Studying in a multicultural environment has turn out to be overwhelmingly popular globally. For decades, it has been a popular method of exposing students to international perspectives [1,2]. This is because; students attending university overseas have the opportunity to discover novel cultures and environments [3] and to reflect on their own culture’s shortcoming [4]. Based on the fact that communicating with others that come from different cultures is an invaluable skill for any international student [5]. In the decades since 1950, political, social, and technological barriers have been diminished by globalizing forces that are fueling the economies of high-growth nations such as Brazil, Russia, India, China and South Africa (commonly referred to as BRICS), leading to an international convergence in economies and narrowing the asymmetries between developed and developing nations [6]. Education and cultural communication are a formidable pivot in that convergence, which has been further accentuated by the worldwide flows of students and by the pervasive dissemination of core knowledge, which Badaracco [7] delineates as migratory and embedded. Such flows have major implications for the well-being and competency of participants on the worldwide landscape, especially those in the University [8,9]. This is because the cultural difference comes with diverse responsibility, and sometimes it feels like one is struggling alone. Imagine leaving a familiar terrain to go into an unfamiliar territory where everything ranging from language, culture, food and so on, seems different and you are struggling so hard to understand how things operate. It is like taking a giant leap into the unknown. Globally, cultures have their own values, individual traditions, beliefs and norms, which can surely make them unique from each other. As a result of diverse culture and community practices, the sojourners always face culture shock when they first get to the host nations.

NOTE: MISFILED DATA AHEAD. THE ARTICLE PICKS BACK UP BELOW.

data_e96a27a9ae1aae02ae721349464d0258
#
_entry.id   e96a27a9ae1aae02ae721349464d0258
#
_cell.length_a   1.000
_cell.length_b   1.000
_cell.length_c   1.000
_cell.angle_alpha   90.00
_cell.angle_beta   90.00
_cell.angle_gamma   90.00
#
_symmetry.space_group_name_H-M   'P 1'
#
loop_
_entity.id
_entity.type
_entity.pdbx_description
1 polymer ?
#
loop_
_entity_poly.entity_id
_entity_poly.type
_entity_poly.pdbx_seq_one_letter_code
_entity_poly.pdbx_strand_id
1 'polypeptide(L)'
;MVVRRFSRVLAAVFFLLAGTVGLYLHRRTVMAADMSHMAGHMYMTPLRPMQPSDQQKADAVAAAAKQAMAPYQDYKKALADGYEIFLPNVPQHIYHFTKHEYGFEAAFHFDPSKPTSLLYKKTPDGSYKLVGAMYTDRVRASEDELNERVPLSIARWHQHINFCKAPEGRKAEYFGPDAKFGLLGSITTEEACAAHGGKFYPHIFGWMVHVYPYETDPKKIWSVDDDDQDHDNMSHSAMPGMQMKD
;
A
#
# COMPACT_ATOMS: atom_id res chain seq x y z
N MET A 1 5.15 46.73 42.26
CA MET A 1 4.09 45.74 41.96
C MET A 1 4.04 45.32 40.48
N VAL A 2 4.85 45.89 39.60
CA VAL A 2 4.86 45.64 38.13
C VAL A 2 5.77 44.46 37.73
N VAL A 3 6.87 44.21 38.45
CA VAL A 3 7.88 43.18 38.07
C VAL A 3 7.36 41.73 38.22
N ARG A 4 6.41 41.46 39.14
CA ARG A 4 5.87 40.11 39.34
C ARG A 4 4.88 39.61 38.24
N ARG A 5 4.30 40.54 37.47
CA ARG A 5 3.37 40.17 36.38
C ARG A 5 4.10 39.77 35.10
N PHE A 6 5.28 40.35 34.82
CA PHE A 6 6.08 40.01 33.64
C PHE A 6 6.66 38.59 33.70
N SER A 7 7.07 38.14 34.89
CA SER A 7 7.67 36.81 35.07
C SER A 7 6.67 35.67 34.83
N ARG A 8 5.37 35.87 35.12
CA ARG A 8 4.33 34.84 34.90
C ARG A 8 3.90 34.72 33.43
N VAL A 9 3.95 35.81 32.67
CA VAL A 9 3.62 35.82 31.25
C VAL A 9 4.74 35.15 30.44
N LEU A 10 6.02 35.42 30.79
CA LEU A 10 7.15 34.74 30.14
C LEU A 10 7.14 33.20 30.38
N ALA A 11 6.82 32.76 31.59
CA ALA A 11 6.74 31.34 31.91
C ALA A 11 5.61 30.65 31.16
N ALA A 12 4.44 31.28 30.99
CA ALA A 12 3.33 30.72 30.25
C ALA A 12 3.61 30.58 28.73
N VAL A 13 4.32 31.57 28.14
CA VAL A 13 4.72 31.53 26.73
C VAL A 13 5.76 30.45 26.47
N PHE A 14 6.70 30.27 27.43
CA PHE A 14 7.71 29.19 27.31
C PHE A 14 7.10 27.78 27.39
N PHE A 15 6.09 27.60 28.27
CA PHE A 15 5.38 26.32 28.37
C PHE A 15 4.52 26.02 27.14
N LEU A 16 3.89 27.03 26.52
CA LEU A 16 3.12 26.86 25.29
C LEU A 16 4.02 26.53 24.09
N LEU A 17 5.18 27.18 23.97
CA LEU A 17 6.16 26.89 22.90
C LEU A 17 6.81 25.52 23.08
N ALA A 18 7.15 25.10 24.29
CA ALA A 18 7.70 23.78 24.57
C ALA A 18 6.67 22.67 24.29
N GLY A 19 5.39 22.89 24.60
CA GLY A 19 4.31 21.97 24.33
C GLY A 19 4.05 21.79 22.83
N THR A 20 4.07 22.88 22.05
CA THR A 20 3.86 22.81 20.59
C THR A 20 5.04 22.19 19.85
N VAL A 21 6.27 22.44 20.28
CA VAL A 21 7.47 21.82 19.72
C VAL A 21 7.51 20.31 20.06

Speaking of host nation, recently China has been a hub for a vast majority of International students. Having come a long way since it became the People’s Republic in 1949, and as an emerging nation, with a record two-digit growth rate of the Gross Domestic Product (GDP) every year until 2014, its association in the group of emerging newly industrialized and developing economies (BRICS), has made it a world leader in the economic front. China is Africa’s biggest economic partner, followed by France and the US. Besides its commercial and economic involvements, education is also a great component of the Sino-African Framework. Twenty years ago, a political scientist named Gerard Segal wrongfully predicted that Africa would be “the least important region for China” [10]. As of 2009, China has surpassed the United States as African’s largest trade partner [11]. The linkage between Africa and China goes back to the 10th century, although the media and international civil society have only become aware of Sino-African relations this past decade. China has made significant improvement in the aspect of offering scholarship to African students. Currently China is coming up on the list of preferred places Nigerian students or African students in general prefer to study. Since 1960, France has been the major hub of the African student body, and this comes mainly from former French colonies. England, which has a majority of Nigerians and Kenyans, is a major destination for the English colonies, while Portugal is the main destination country for Mozambicans, Cape Verdeans and Angolans. Spain is the main destination country for Equatorial Guineans. Hence it could be calculated as the first destination for Sub-Saharan Africa, is Western Europe: France (21%), United Kingdom (12%), Germany (6%) and Portugal (5%). In 2000 China announced, among others, the creation of the Confucius institutes; cultural and linguistic centers in Africa, and a doubling of study grants for Africans, principally in the areas of medicine, agriculture, languages, education, economics and management. In 2009, 49 African countries adopted an action plan for 2010- 2012 with China, this intensified both University and Scientific cooperation, and increased Chinese government grants to 5,500 African students in 2012, and 100 joint research and development projects to promote Chinese language in Africa. The action plan that was signed in 2012, against 2013-2015, was meant to provide for 18,000 student grants and development of the Confucius institutes (University world News Report 2013). Currently China’s intent is to offer 50,000 government scholarships to African students, invite 200 African scholars to annual visit, offer 500 young Africans study trip to China, and provide 2,000 educational opportunities with degrees and diplomas [12]. These figures are quite impressive considering, the increase in scholarship for African countries from 2011 till now.